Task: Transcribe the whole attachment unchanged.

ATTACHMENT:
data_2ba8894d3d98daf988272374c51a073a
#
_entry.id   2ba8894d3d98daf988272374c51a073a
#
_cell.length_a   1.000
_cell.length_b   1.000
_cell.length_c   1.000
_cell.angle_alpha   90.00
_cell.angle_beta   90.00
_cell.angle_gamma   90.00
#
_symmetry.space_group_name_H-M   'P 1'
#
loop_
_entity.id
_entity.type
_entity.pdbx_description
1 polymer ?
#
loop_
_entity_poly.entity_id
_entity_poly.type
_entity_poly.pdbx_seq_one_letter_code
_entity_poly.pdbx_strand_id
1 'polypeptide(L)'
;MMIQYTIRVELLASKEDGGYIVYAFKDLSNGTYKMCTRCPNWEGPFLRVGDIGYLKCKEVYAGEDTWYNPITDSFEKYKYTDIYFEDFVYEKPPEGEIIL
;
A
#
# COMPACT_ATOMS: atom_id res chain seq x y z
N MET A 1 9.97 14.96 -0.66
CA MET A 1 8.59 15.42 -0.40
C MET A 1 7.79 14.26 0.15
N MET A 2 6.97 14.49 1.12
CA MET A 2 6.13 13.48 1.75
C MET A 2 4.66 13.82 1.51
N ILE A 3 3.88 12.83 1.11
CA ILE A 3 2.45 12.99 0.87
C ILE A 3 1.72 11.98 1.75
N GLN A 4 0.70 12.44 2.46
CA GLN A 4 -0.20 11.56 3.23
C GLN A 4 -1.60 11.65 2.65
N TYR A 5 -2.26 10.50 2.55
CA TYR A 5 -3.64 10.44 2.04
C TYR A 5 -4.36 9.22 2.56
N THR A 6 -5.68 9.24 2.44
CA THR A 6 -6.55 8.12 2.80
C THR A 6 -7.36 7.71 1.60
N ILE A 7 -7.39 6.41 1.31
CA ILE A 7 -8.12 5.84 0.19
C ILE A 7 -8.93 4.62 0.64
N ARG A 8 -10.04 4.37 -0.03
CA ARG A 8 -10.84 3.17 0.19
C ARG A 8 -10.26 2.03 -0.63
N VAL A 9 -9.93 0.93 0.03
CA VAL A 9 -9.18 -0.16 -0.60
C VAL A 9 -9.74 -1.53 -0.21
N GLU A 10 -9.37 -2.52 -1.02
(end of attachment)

data_2ba8894d3d98daf988272374c51a073a
#
_entry.id   2ba8894d3d98daf988272374c51a073a
#
_cell.length_a   1.000
_cell.length_b   1.000
_cell.length_c   1.000
_cell.angle_alpha   90.00
_cell.angle_beta   90.00
_cell.angle_gamma   90.00
#
_symmetry.space_group_name_H-M   'P 1'
#
loop_
_entity.id
_entity.type
_entity.pdbx_description
1 polymer ?
#
loop_
_entity_poly.entity_id
_entity_poly.type
_entity_poly.pdbx_seq_one_letter_code
_entity_poly.pdbx_strand_id
1 'polypeptide(L)'
;MMIQYTIRVELLASKEDGGYIVYAFKDLSNGTYKMCTRCPNWEGPFLRVGDIGYLKCKEVYAGEDTWYNPITDSFEKYKYTDIYFEDFVYEKPPEGEIIL
;
A
#
# COMPACT_ATOMS: atom_id res chain seq x y z
N MET A 1 9.97 14.96 -0.66
CA MET A 1 8.59 15.42 -0.40
C MET A 1 7.79 14.26 0.15
N MET A 2 6.97 14.49 1.12
CA MET A 2 6.13 13.48 1.75
C MET A 2 4.66 13.82 1.51
N ILE A 3 3.88 12.83 1.11
CA ILE A 3 2.45 12.99 0.87
C ILE A 3 1.72 11.98 1.75
N GLN A 4 0.70 12.44 2.46
CA GLN A 4 -0.20 11.56 3.23
C GLN A 4 -1.60 11.65 2.65
N TYR A 5 -2.26 10.50 2.55
CA TYR A 5 -3.64 10.44 2.04
C TYR A 5 -4.36 9.22 2.56
N THR A 6 -5.68 9.24 2.44
CA THR A 6 -6.55 8.12 2.80
C THR A 6 -7.36 7.71 1.60
N ILE A 7 -7.39 6.41 1.31
CA ILE A 7 -8.12 5.84 0.19
C ILE A 7 -8.93 4.62 0.64
N ARG A 8 -10.04 4.37 -0.03
CA ARG A 8 -10.84 3.17 0.19
C ARG A 8 -10.26 2.03 -0.63
N VAL A 9 -9.93 0.93 0.03
CA VAL A 9 -9.18 -0.16 -0.60
C VAL A 9 -9.74 -1.53 -0.21
N GLU A 10 -9.37 -2.52 -1.02